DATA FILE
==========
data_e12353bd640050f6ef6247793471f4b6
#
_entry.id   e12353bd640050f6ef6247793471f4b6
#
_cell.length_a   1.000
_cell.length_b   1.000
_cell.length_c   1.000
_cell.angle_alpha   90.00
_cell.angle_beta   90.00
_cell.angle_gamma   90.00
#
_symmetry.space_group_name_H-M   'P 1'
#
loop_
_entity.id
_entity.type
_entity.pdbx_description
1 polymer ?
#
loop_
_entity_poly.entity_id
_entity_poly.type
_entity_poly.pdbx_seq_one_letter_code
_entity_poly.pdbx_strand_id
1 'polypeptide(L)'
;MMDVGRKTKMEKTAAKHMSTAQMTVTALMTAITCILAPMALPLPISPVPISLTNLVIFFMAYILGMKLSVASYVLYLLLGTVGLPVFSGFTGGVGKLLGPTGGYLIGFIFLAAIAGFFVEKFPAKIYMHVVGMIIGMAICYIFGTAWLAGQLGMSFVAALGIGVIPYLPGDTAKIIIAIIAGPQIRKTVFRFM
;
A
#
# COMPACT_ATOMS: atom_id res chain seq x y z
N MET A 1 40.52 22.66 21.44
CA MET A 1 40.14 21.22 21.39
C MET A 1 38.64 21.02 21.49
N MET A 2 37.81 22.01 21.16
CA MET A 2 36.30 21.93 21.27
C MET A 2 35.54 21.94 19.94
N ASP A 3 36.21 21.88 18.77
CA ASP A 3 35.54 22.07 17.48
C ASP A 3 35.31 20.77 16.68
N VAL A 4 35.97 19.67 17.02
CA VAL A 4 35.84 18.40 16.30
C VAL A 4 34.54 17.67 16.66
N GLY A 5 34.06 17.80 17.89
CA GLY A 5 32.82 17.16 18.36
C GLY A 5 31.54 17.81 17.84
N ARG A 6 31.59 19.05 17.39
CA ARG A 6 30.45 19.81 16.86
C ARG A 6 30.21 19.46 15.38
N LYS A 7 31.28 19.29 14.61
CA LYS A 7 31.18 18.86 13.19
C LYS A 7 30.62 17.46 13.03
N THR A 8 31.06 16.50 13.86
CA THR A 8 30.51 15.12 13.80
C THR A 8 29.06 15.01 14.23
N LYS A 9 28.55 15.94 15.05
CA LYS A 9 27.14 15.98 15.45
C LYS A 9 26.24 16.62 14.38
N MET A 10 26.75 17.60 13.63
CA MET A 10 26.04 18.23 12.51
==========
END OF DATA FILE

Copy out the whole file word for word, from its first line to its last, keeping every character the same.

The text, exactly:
data_e12353bd640050f6ef6247793471f4b6
#
_entry.id   e12353bd640050f6ef6247793471f4b6
#
_cell.length_a   1.000
_cell.length_b   1.000
_cell.length_c   1.000
_cell.angle_alpha   90.00
_cell.angle_beta   90.00
_cell.angle_gamma   90.00
#
_symmetry.space_group_name_H-M   'P 1'
#
loop_
_entity.id
_entity.type
_entity.pdbx_description
1 polymer ?
#
loop_
_entity_poly.entity_id
_entity_poly.type
_entity_poly.pdbx_seq_one_letter_code
_entity_poly.pdbx_strand_id
1 'polypeptide(L)'
;MMDVGRKTKMEKTAAKHMSTAQMTVTALMTAITCILAPMALPLPISPVPISLTNLVIFFMAYILGMKLSVASYVLYLLLGTVGLPVFSGFTGGVGKLLGPTGGYLIGFIFLAAIAGFFVEKFPAKIYMHVVGMIIGMAICYIFGTAWLAGQLGMSFVAALGIGVIPYLPGDTAKIIIAIIAGPQIRKTVFRFM
;
A
#
# COMPACT_ATOMS: atom_id res chain seq x y z
N MET A 1 40.52 22.66 21.44
CA MET A 1 40.14 21.22 21.39
C MET A 1 38.64 21.02 21.49
N MET A 2 37.81 22.01 21.16
CA MET A 2 36.30 21.93 21.27
C MET A 2 35.54 21.94 19.94
N ASP A 3 36.21 21.88 18.77
CA ASP A 3 35.54 22.07 17.48
C ASP A 3 35.31 20.77 16.68
N VAL A 4 35.97 19.67 17.02
CA VAL A 4 35.84 18.40 16.30
C VAL A 4 34.54 17.67 16.66
N GLY A 5 34.06 17.80 17.89
CA GLY A 5 32.82 17.16 18.36
C GLY A 5 31.54 17.81 17.84
N ARG A 6 31.59 19.05 17.39
CA ARG A 6 30.45 19.81 16.86
C ARG A 6 30.21 19.46 15.38
N LYS A 7 31.28 19.29 14.61
CA LYS A 7 31.18 18.86 13.19
C LYS A 7 30.62 17.46 13.03
N THR A 8 31.06 16.50 13.86
CA THR A 8 30.51 15.12 13.80
C THR A 8 29.06 15.01 14.23
N LYS A 9 28.55 15.94 15.05
CA LYS A 9 27.14 15.98 15.45
C LYS A 9 26.24 16.62 14.38
N MET A 10 26.75 17.60 13.63
CA MET A 10 26.04 18.23 12.51